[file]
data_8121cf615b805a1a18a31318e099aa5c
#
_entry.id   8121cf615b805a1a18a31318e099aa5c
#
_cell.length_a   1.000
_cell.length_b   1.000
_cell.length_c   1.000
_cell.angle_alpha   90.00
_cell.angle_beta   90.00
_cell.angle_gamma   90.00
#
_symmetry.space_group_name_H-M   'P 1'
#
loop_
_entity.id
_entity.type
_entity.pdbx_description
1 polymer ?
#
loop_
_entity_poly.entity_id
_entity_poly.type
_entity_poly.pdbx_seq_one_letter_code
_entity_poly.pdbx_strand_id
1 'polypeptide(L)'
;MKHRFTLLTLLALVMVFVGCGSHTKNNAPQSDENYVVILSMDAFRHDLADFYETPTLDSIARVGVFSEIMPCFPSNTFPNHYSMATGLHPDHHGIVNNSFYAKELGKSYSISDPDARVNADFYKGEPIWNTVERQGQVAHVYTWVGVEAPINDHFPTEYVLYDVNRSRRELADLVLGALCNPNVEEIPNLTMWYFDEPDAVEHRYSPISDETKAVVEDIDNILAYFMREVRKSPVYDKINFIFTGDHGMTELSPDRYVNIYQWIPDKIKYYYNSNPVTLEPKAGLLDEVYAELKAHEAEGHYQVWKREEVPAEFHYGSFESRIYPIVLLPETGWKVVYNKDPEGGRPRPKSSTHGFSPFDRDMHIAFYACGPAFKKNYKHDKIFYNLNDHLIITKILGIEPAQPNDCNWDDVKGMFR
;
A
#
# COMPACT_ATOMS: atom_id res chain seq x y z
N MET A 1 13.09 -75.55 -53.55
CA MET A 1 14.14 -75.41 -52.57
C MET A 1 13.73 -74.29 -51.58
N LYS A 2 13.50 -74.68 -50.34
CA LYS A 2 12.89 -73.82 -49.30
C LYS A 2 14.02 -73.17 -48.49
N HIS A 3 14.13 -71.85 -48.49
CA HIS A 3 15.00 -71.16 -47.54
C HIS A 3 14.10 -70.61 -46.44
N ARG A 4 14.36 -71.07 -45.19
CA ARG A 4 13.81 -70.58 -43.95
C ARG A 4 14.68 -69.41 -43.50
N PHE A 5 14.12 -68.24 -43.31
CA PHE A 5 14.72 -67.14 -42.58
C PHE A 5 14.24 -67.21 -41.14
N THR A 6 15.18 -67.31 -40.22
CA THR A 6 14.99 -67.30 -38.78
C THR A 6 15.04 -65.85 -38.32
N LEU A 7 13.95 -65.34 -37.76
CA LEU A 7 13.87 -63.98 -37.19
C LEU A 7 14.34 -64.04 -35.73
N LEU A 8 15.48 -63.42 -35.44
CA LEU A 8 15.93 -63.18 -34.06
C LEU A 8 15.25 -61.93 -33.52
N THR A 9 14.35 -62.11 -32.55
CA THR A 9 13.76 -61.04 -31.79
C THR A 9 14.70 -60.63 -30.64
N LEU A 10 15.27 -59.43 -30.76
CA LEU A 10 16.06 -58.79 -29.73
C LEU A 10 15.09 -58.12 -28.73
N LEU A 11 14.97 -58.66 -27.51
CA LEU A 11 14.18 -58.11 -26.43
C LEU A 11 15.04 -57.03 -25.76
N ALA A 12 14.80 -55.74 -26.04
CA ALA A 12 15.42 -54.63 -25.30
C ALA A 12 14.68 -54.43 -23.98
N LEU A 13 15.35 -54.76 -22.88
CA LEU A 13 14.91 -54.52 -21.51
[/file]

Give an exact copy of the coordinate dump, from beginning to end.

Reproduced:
data_8121cf615b805a1a18a31318e099aa5c
#
_entry.id   8121cf615b805a1a18a31318e099aa5c
#
_cell.length_a   1.000
_cell.length_b   1.000
_cell.length_c   1.000
_cell.angle_alpha   90.00
_cell.angle_beta   90.00
_cell.angle_gamma   90.00
#
_symmetry.space_group_name_H-M   'P 1'
#
loop_
_entity.id
_entity.type
_entity.pdbx_description
1 polymer ?
#
loop_
_entity_poly.entity_id
_entity_poly.type
_entity_poly.pdbx_seq_one_letter_code
_entity_poly.pdbx_strand_id
1 'polypeptide(L)'
;MKHRFTLLTLLALVMVFVGCGSHTKNNAPQSDENYVVILSMDAFRHDLADFYETPTLDSIARVGVFSEIMPCFPSNTFPNHYSMATGLHPDHHGIVNNSFYAKELGKSYSISDPDARVNADFYKGEPIWNTVERQGQVAHVYTWVGVEAPINDHFPTEYVLYDVNRSRRELADLVLGALCNPNVEEIPNLTMWYFDEPDAVEHRYSPISDETKAVVEDIDNILAYFMREVRKSPVYDKINFIFTGDHGMTELSPDRYVNIYQWIPDKIKYYYNSNPVTLEPKAGLLDEVYAELKAHEAEGHYQVWKREEVPAEFHYGSFESRIYPIVLLPETGWKVVYNKDPEGGRPRPKSSTHGFSPFDRDMHIAFYACGPAFKKNYKHDKIFYNLNDHLIITKILGIEPAQPNDCNWDDVKGMFR
;
A
#
# COMPACT_ATOMS: atom_id res chain seq x y z
N MET A 1 13.09 -75.55 -53.55
CA MET A 1 14.14 -75.41 -52.57
C MET A 1 13.73 -74.29 -51.58
N LYS A 2 13.50 -74.68 -50.34
CA LYS A 2 12.89 -73.82 -49.30
C LYS A 2 14.02 -73.17 -48.49
N HIS A 3 14.13 -71.85 -48.49
CA HIS A 3 15.00 -71.16 -47.54
C HIS A 3 14.10 -70.61 -46.44
N ARG A 4 14.36 -71.07 -45.19
CA ARG A 4 13.81 -70.58 -43.95
C ARG A 4 14.68 -69.41 -43.50
N PHE A 5 14.12 -68.24 -43.31
CA PHE A 5 14.72 -67.14 -42.58
C PHE A 5 14.24 -67.21 -41.14
N THR A 6 15.18 -67.31 -40.22
CA THR A 6 14.99 -67.30 -38.78
C THR A 6 15.04 -65.85 -38.32
N LEU A 7 13.95 -65.34 -37.76
CA LEU A 7 13.87 -63.98 -37.19
C LEU A 7 14.34 -64.04 -35.73
N LEU A 8 15.48 -63.42 -35.44
CA LEU A 8 15.93 -63.18 -34.06
C LEU A 8 15.25 -61.93 -33.52
N THR A 9 14.35 -62.11 -32.55
CA THR A 9 13.76 -61.04 -31.79
C THR A 9 14.70 -60.63 -30.64
N LEU A 10 15.27 -59.43 -30.76
CA LEU A 10 16.06 -58.79 -29.73
C LEU A 10 15.09 -58.12 -28.73
N LEU A 11 14.97 -58.66 -27.51
CA LEU A 11 14.18 -58.11 -26.43
C LEU A 11 15.04 -57.03 -25.76
N ALA A 12 14.80 -55.74 -26.04
CA ALA A 12 15.42 -54.63 -25.30
C ALA A 12 14.68 -54.43 -23.98
N LEU A 13 15.35 -54.76 -22.88
CA LEU A 13 14.91 -54.52 -21.51